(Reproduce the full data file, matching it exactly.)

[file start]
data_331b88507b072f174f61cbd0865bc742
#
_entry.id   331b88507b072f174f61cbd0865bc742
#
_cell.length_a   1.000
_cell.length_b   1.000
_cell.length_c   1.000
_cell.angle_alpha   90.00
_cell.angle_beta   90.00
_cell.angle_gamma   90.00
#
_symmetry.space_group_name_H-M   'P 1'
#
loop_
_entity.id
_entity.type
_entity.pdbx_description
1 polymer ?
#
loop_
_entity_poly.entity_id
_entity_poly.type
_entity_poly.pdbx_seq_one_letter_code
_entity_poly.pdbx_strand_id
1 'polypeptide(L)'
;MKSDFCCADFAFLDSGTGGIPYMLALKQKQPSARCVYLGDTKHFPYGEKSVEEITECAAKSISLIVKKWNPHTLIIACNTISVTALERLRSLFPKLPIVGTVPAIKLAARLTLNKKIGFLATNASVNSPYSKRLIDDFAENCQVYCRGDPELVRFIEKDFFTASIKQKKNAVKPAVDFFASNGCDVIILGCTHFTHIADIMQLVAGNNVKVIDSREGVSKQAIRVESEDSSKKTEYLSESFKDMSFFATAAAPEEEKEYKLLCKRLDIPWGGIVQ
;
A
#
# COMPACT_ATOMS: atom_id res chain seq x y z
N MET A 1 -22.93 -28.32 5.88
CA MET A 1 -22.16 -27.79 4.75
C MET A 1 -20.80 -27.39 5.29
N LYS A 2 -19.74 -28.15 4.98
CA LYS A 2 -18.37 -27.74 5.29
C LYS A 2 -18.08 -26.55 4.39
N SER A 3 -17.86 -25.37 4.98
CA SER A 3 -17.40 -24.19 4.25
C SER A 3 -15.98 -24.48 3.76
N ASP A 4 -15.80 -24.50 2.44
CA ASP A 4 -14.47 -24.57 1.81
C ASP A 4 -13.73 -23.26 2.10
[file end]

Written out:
data_331b88507b072f174f61cbd0865bc742
#
_entry.id   331b88507b072f174f61cbd0865bc742
#
_cell.length_a   1.000
_cell.length_b   1.000
_cell.length_c   1.000
_cell.angle_alpha   90.00
_cell.angle_beta   90.00
_cell.angle_gamma   90.00
#
_symmetry.space_group_name_H-M   'P 1'
#
loop_
_entity.id
_entity.type
_entity.pdbx_description
1 polymer ?
#
loop_
_entity_poly.entity_id
_entity_poly.type
_entity_poly.pdbx_seq_one_letter_code
_entity_poly.pdbx_strand_id
1 'polypeptide(L)'
;MKSDFCCADFAFLDSGTGGIPYMLALKQKQPSARCVYLGDTKHFPYGEKSVEEITECAAKSISLIVKKWNPHTLIIACNTISVTALERLRSLFPKLPIVGTVPAIKLAARLTLNKKIGFLATNASVNSPYSKRLIDDFAENCQVYCRGDPELVRFIEKDFFTASIKQKKNAVKPAVDFFASNGCDVIILGCTHFTHIADIMQLVAGNNVKVIDSREGVSKQAIRVESEDSSKKTEYLSESFKDMSFFATAAAPEEEKEYKLLCKRLDIPWGGIVQ
;
A
#
# COMPACT_ATOMS: atom_id res chain seq x y z
N MET A 1 -22.93 -28.32 5.88
CA MET A 1 -22.16 -27.79 4.75
C MET A 1 -20.80 -27.39 5.29
N LYS A 2 -19.74 -28.15 4.98
CA LYS A 2 -18.37 -27.74 5.29
C LYS A 2 -18.08 -26.55 4.39
N SER A 3 -17.86 -25.37 4.98
CA SER A 3 -17.40 -24.19 4.25
C SER A 3 -15.98 -24.48 3.76
N ASP A 4 -15.80 -24.50 2.44
CA ASP A 4 -14.47 -24.57 1.81
C ASP A 4 -13.73 -23.26 2.10